On These Dates In Local Weather HistoryNovember 28th, 2012 at 3:04 pm by Chad Evans under Chad's WLFI Weather Blog
November 14, 1997
Early-season winter weather dumps snow across the area. By the time it stops, 7” falls at Rochester, 6.3” falls at Wheatfield, 6.2” Tipton, 4.7” Whitestown, 4.5” Perrysville & Winamac, 4.1” Jamestown, 3.6” Kokomo, 3.5” Remington, 3.1” Morocco & Monticello, 3” Logansport & Rensselaer, 2.8” West Lafayette, 2” Fowler & 1.9” Pence.
November 15, 1955
2” hail Montgomery County with 2.25” hail in Boone County as severe weather event produces at least 5 tornadoes in the state. In Indiana, 18 were injured with $260,500 in damage from the tornadoes.
November 16, 1988
Widespread damaging straight-line t’storm winds passed in our northwest counties with gusts to 70 mph in Newton County.
November 17, 1978
F1 tornado strikes Cass County during the late morning hours as a squall line passes. $25,000 in damage was done to farms, as the twister was on the ground for 1 mile. Straight-line wind damage was reported in Fulton County.
November 17, 1832
A strong late fall storm system spawned severe weather in at least parts of the Plains & Midwest.
Most likely, a QLCS squall line of storms blasted central & southern Illinois to Indiana with strong winds with t’storms reported at Lafayette & Logansport. Very cold air with flurries followed the storm after unseasonably warm air ahead of the storms.
According to diary at Fort Snelling, Minnesota (Minneapolis), it was mild & well into the 50s just prior to November 17, followed by an unseasonably early Arctic with a high of just 15 on November 18 after 8 in the morning. Diary indicates a very, very warm, summer-like fall at Fort Snelling with warm weather (mid 60s) in early November.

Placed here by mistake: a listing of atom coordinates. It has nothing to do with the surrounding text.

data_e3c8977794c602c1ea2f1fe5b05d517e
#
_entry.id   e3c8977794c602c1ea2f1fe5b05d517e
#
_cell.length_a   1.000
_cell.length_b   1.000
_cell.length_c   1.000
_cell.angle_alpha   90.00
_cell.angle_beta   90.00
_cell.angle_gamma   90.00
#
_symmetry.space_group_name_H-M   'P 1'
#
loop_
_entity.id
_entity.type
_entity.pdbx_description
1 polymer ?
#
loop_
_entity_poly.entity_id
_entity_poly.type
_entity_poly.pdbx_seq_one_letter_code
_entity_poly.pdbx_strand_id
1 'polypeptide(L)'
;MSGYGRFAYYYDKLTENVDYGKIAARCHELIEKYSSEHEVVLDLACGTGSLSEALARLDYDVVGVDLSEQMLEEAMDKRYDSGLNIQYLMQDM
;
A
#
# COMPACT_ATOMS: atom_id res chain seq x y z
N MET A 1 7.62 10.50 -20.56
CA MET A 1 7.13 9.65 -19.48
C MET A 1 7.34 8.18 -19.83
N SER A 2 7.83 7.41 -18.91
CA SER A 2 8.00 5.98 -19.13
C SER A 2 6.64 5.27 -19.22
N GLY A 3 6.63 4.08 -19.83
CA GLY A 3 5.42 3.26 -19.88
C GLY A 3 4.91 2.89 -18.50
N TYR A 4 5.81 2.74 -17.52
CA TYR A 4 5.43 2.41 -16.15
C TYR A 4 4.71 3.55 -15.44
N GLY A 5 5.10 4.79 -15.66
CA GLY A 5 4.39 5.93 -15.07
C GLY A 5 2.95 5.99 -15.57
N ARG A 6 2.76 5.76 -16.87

Temperatures fell from high of 66 to 28 in eastern Ohio.
An account of a tornado northeast of St. Louis, in southwestern Illinois was given in local press:
In the mean time, the sound had engaged the attention of MR. LUTTRELL, living more than a mile to the west. Concluding that it must be fire, he caught his hat and walked quickly to meet it. It was nearly stationary, exhibiting a dense column of smoke and cinder. What confirmed him to the belief that the smoke proceeded from a bed of coal was, its density, and the peculiar motion of the smoke, undulating, yet boiling up, like water in a vast cauldron over an intense fire. He continued very moderately to advance, but had not adventured more than 15 or 18 feet, as he conjectured, within the volume of smoke, when the tornado, as it seemed to him, gathered tremendous strength. He instantly turned to retreat, but had not turned more than half round, before he was raised from his feet entirely in the power of the wind.